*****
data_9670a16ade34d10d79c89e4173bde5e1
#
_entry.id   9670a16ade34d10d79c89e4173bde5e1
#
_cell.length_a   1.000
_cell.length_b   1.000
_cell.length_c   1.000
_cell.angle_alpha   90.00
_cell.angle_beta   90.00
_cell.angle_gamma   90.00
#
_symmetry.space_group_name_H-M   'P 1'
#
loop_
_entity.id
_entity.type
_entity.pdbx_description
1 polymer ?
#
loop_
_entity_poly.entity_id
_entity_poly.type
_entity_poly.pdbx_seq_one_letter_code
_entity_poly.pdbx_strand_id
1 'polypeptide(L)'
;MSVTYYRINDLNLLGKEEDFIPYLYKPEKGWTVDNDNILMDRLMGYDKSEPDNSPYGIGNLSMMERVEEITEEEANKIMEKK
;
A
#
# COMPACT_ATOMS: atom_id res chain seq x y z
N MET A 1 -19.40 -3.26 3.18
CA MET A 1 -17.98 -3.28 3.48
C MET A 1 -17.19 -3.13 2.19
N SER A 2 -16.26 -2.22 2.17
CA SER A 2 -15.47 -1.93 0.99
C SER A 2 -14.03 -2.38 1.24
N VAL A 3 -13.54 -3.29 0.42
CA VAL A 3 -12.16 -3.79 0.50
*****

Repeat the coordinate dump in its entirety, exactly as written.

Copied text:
data_9670a16ade34d10d79c89e4173bde5e1
#
_entry.id   9670a16ade34d10d79c89e4173bde5e1
#
_cell.length_a   1.000
_cell.length_b   1.000
_cell.length_c   1.000
_cell.angle_alpha   90.00
_cell.angle_beta   90.00
_cell.angle_gamma   90.00
#
_symmetry.space_group_name_H-M   'P 1'
#
loop_
_entity.id
_entity.type
_entity.pdbx_description
1 polymer ?
#
loop_
_entity_poly.entity_id
_entity_poly.type
_entity_poly.pdbx_seq_one_letter_code
_entity_poly.pdbx_strand_id
1 'polypeptide(L)'
;MSVTYYRINDLNLLGKEEDFIPYLYKPEKGWTVDNDNILMDRLMGYDKSEPDNSPYGIGNLSMMERVEEITEEEANKIMEKK
;
A
#
# COMPACT_ATOMS: atom_id res chain seq x y z
N MET A 1 -19.40 -3.26 3.18
CA MET A 1 -17.98 -3.28 3.48
C MET A 1 -17.19 -3.13 2.19
N SER A 2 -16.26 -2.22 2.17
CA SER A 2 -15.47 -1.93 0.99
C SER A 2 -14.03 -2.38 1.24
N VAL A 3 -13.54 -3.29 0.42
CA VAL A 3 -12.16 -3.79 0.50